The Unlost by K.L.Gillespie


I’m baffled by this collection. Let’s look first at the positives.

K L Gillespie has an individual voice, a uniqueness of vision and an imagination that can dance seamlessly between the playful and the macabre. She’s clearly intelligent, sensitive to what might be called the compulsive personalities of her subjects and has the ability both to shock and amuse. Her perceptions frequently go beyond the traditional ‘norms’ but she manages to make them accessible and acceptable to the reader.

She’s also prepared to test and explore the limits of the short story form and some of her effects are achieved with admirable economy. (Check out the flash fiction ‘Dinner Date’ to see what I mean.)

So far, so good. Then there are the nice stylistic touches that lift some of the narratives out of the ordinary. Sometimes they bring a smile, as in ‘Four minutes later at 10:37 a.m. Pam’s soul rose from her body. “Thank Christ for that,” she said as she counted her fingers and checked her toes.’ Sometimes, they imply deeper truths under the surface, as in ‘Someone threw a coat over Pam’s corpse, a shred of dignity in the circus of death’. And sometimes, their economy is painful when, for example, they extend the abuse to which a character has been subjected into her afterlife: ‘The coroner’s hands were buried inside Pam’s stomach up to his wrist. It wasn’t painful but she felt violated to the core’. Then there are the word choices that hit the mark exactly, as when a character refers to his need to collect sanitary waste as ‘my despicable alchemy’.

The humour is often triggered by a linguistic awareness that springs nice little surprises, as in the opening lines of Sometimes: ‘Sometimes I lose my mind. Last week I left it on the bus’. That’s a clever effect in itself but she then develops it with the same easy, seemingly artless wit: ‘… and my husband had to go to the depot and pick it up for me. He didn’t want to, said he was too embarrassed but he was hungry and I couldn’t remember how to cook dinner without it’.

Then there are the throwaway classical and other references – to Plato and the River of Plegethon, the Charles Bonnet syndrome and the (admittedly less satisfactory) familiarity with Dali and surrealism.

All very positive, as I said, implying a writer in control of her material with a broad referential framework and sensitive to the power of the imagination and the words she uses to project it. But why oh why does she not give the same degree of attention to the editing process? I know we’re all guilty of missing typos. They have a way of slipping through the tiniest of filters. But here they multiply through all the texts and they’re not just the occasional mis-spellings.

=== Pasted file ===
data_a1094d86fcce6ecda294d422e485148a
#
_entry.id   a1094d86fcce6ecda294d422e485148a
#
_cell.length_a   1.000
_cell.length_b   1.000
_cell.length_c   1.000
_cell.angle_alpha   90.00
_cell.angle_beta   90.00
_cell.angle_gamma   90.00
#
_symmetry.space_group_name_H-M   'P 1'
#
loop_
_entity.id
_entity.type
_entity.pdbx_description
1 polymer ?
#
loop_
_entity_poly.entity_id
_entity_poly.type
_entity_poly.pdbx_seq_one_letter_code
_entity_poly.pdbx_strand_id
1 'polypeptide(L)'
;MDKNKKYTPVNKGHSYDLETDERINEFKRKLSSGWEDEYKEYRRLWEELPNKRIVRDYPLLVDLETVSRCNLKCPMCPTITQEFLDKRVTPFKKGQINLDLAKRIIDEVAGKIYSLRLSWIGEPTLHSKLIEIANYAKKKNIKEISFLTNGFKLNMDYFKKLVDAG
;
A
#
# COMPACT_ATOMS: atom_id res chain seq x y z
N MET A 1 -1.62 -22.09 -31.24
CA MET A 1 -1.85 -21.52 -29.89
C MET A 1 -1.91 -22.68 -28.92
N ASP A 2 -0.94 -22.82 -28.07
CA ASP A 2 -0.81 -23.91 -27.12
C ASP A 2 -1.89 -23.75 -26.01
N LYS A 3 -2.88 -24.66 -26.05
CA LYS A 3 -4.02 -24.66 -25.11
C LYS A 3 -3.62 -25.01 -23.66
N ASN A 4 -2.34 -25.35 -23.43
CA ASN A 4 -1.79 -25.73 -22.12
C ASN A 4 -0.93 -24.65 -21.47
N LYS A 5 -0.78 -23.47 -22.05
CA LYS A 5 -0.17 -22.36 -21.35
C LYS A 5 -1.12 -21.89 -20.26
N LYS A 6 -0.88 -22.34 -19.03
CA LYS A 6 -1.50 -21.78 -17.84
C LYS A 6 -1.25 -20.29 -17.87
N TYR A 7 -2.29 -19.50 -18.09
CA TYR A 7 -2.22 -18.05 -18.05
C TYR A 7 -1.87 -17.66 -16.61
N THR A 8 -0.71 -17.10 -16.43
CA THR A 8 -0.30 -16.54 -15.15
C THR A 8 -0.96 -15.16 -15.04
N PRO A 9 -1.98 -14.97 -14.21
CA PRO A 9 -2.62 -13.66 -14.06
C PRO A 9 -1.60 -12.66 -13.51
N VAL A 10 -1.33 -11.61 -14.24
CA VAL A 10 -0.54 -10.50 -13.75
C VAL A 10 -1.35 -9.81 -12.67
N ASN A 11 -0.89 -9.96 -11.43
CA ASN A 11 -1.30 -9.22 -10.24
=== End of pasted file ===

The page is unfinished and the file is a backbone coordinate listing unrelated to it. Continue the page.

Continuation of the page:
Inauspiciously, they begin in the tautologous opening sentence when ‘Pam’s body was found wedged behind the door of a public toilet at 10:31 am on Monday morning’.

Thereafter, it’s easier to list them in categories to convey just how frequently they intrude. There are the inevitable apostrophe errors – not just the recurrence of ‘it’s’ for ‘its’ (because that’s not even consistent), but also the plethora of ‘ordinary’ omissions: ‘she pored over the coroners every move’, ‘discussing last nights television’, ‘my patch is as wide as a tom cats’, ‘the size of a mans head’, ‘her new lovers mouth’, ‘it will wait patiently for tomorrows’ post’, ‘for gods sake’, ‘partners make concessions for each others happiness’, ‘everymans fantasy’, ‘my best friends husband’, ‘his minds eye’. They also appear where they shouldn’t – in plurals, for example: ‘there are so many wannabe’s out there’, ‘pornographic photo’s’, ‘it’s like showing new boyfriends photo’s of me in the bath’, ‘silk stockings and stiletto’s’.

Next, there are the lapses in grammar: ‘They soon bored of her’, ‘Pam sunk her teeth into Rollo’s arm’, ‘Dali sunk down’, ‘I’ve drank blood with Aleister Crowley’, ‘The velvet tones of the night time presenter rocks me gently’, ‘the heightened state of my senses allow me to experience each note’, ‘it was criminal the way they treat him after the take over’.

And how can someone who produces the expression ‘my despicable alchemy’ write sentences such as ‘He was mortal and I envy him of that now’ or ‘a group of Italians chatter away quickly to my left while an American lazily notice the obvious to my right’?

Four times ‘afterall’ is used as a single word, while ‘anymore’, ‘everytime’ and ‘rushing head long’ also appear, along with the word(?) ‘hypnogogically’.

Bafflingly, given that the material is pretty explicit most of the time, later on we come across the word c**t – yes, with the asterisks – and yet lower down on the same page, there it is in all its unasterisked glory.

Little attention seems to have been paid to the formatting either. The author’s name appears on a couple of occasions, mid-page, mid-text, and the stories follow hard on one another – last line, title, first line – with nothing else to indicate any narrative change. Paragraphs are indented or not as the case may be, with no real or apparent rationale.

The positives with which I started are real and valuable. I find it astonishing that a gifted author should pay so little attention to the editing process. Given that conventional attitudes to independent and/or self publishing are so ready to consider it inferior to ‘real’ publishing, we really must take responsibility for maintaining the highest quality standards.

 Reviewed  by Bill Kirton

Available  in Kindle format

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